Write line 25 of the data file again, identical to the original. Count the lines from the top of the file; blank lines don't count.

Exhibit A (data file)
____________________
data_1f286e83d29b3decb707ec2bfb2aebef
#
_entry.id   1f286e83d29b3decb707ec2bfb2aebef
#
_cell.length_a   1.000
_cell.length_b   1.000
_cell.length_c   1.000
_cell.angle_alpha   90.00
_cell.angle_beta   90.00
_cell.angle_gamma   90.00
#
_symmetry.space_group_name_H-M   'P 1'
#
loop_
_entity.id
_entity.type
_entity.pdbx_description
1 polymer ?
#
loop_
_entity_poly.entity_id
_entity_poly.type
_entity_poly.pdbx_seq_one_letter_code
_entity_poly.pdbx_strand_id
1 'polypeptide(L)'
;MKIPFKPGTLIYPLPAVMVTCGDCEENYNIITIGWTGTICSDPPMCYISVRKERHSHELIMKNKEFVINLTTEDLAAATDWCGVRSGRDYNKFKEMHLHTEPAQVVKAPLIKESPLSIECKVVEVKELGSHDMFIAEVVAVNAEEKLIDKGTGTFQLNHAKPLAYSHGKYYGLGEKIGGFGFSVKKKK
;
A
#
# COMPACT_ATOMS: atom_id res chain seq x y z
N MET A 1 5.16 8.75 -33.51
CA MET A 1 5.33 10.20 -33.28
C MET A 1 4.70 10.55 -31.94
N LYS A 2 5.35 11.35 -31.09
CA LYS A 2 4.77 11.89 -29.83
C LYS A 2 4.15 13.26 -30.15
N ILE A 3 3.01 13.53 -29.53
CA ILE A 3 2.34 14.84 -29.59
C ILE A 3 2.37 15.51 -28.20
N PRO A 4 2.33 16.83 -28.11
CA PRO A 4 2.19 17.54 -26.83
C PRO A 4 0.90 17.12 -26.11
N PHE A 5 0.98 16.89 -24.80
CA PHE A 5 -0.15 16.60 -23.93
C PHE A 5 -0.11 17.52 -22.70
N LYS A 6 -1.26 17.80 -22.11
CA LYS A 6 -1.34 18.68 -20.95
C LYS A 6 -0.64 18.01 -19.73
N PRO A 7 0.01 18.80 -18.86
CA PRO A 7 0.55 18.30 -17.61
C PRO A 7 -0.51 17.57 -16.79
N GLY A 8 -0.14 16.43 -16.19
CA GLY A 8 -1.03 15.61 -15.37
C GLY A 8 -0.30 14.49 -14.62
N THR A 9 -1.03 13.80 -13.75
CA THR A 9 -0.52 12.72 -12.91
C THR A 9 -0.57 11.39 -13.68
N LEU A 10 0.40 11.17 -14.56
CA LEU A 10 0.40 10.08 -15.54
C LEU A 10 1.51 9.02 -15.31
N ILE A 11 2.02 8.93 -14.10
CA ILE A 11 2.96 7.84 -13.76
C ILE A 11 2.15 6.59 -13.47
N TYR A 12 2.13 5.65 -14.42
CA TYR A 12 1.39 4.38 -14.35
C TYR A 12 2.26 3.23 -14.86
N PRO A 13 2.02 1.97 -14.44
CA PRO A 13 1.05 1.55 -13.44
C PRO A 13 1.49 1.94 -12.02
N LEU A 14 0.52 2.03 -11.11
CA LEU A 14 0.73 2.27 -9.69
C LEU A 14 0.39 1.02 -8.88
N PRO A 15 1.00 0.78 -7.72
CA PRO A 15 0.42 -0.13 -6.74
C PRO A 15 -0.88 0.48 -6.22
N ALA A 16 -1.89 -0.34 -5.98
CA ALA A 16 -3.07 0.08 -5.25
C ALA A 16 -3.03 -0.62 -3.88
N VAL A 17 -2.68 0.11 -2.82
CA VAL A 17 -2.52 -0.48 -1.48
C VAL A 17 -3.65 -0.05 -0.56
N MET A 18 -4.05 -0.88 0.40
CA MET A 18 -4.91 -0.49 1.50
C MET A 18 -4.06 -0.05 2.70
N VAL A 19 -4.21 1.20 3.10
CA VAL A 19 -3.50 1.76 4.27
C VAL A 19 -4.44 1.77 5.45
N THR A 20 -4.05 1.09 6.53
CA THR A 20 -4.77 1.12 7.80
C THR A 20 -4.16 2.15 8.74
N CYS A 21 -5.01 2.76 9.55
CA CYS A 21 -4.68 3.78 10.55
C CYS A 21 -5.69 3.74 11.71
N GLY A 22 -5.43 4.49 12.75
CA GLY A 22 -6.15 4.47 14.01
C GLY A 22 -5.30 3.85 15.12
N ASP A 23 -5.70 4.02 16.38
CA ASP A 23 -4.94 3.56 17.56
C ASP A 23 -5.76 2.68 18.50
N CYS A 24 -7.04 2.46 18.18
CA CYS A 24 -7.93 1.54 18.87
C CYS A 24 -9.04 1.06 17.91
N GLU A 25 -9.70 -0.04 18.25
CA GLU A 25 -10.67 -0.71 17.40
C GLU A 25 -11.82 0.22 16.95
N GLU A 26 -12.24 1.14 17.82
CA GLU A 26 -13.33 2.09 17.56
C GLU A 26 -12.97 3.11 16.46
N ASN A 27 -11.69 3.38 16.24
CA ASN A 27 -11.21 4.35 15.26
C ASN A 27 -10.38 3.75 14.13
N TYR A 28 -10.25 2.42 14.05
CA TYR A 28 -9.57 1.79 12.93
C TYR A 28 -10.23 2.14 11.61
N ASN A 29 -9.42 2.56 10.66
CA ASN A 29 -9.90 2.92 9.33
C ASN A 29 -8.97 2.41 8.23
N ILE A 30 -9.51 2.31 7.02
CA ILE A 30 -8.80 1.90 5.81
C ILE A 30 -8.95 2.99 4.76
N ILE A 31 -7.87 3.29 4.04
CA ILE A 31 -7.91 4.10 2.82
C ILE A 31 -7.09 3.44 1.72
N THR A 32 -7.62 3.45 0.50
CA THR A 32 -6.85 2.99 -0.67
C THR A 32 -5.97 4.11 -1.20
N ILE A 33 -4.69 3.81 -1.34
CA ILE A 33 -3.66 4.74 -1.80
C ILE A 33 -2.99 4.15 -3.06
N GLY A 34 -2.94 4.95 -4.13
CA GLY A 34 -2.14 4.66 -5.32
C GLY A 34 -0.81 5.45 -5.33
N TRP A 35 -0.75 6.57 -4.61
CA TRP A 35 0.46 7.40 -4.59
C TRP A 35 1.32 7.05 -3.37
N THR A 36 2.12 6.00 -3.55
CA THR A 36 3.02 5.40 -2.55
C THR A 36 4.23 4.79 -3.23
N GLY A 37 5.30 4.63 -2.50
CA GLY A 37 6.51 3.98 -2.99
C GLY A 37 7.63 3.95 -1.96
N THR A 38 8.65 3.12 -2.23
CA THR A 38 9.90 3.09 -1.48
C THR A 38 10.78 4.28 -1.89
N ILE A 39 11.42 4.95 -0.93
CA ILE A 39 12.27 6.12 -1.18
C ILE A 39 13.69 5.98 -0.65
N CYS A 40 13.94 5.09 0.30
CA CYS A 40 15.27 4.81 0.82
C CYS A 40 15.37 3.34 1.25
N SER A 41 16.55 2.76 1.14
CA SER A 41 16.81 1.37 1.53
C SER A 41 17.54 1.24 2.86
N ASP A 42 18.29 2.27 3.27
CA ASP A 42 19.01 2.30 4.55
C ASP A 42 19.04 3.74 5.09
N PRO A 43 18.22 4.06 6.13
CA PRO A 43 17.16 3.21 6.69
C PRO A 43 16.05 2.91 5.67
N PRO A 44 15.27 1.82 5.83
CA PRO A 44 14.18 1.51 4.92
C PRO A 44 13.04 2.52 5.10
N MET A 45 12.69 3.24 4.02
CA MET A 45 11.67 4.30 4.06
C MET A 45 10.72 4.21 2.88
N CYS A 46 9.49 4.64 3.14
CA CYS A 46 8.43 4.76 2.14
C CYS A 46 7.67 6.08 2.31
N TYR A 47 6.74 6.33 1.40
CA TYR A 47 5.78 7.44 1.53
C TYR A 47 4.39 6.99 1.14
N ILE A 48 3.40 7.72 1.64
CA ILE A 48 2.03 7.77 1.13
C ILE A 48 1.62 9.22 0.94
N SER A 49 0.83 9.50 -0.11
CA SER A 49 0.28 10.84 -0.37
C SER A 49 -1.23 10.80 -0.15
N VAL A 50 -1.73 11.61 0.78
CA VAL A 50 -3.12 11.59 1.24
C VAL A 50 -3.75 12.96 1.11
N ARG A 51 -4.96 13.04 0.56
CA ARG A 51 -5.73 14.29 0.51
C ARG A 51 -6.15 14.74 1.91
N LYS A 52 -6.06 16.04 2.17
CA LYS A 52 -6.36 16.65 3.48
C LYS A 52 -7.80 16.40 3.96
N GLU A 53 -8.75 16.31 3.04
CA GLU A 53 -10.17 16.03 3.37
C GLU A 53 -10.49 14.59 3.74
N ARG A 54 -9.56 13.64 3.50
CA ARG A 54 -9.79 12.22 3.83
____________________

1 'polypeptide(L)'